The win rate drops to 1:5 in the subscription model. The primary reason for this is that the shorter contract lengths make it easier to buy, resulting in generally less qualified customers. To help ensure the win rate doesn't dip below 20% on a consistent basis, better discovery calls and sophisticated qualification metrics are needed.
Due to the vast array of free services that the consumption model offers, it has the ability to attract many potential customers. The issue is many of these potential customers remain just that, potential customers. When you offer a free service and sometimes only charge when an upgraded version is requested by the customer, many will not choose to pay. This results in a very low win rate (1:8) in this model.
When it comes to business models and risk, there is a wild swing from one side of the model to the other. Whoever is assuming the risk in the purchasing relationship (the buyer or the seller) obviously has much more to lose in the transaction. The concept of risk helps a business prioritize their time and zero in on where they should be focusing their efforts.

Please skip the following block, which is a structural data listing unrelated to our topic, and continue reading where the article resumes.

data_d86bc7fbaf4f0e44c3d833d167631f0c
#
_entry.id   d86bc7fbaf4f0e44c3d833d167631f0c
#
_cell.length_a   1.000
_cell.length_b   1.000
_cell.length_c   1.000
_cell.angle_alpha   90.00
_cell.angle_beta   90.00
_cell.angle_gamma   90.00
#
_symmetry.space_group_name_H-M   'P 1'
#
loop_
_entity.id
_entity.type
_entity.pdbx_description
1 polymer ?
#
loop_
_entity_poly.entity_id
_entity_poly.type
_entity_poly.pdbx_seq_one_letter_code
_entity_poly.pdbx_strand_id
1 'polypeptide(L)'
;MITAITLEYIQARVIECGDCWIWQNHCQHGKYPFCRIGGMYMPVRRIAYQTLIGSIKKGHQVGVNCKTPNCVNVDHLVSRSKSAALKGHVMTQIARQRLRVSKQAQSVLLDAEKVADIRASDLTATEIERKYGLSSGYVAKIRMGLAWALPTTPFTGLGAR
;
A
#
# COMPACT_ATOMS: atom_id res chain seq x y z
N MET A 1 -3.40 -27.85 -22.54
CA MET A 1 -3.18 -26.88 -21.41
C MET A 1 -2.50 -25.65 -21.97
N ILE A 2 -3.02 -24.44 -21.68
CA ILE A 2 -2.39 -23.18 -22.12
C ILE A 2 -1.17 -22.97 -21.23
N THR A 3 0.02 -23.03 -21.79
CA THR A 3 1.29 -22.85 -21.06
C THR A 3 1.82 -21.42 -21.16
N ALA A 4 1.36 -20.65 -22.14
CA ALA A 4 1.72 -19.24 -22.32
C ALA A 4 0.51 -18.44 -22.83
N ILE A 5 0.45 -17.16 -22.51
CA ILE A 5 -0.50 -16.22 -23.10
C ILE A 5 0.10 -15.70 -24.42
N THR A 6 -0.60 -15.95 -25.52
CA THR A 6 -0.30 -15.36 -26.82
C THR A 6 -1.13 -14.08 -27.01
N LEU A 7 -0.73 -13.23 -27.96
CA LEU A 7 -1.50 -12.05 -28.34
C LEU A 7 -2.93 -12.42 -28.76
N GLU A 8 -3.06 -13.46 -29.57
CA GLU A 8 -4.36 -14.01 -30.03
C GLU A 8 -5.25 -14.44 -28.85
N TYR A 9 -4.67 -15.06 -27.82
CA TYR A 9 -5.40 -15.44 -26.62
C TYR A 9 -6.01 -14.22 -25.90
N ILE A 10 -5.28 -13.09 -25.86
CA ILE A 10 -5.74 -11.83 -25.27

In the (perpetual) ownership model, all of the risk is assumed by the buyer. A bad purchase (yes, sometimes even million dollar products don't work) can result in the firing or a demotion of the buyer, as these purchases can’t be returned.
In contrast to this, the seller assumes literally no risk and is celebrated for securing a huge deal. High fives and champagne all around. In addition, there is virtually no work on the back end for the seller. The seller does not need to worry about upselling or renewals, because they sold a product that typically is a once-in-a-five-year purchase.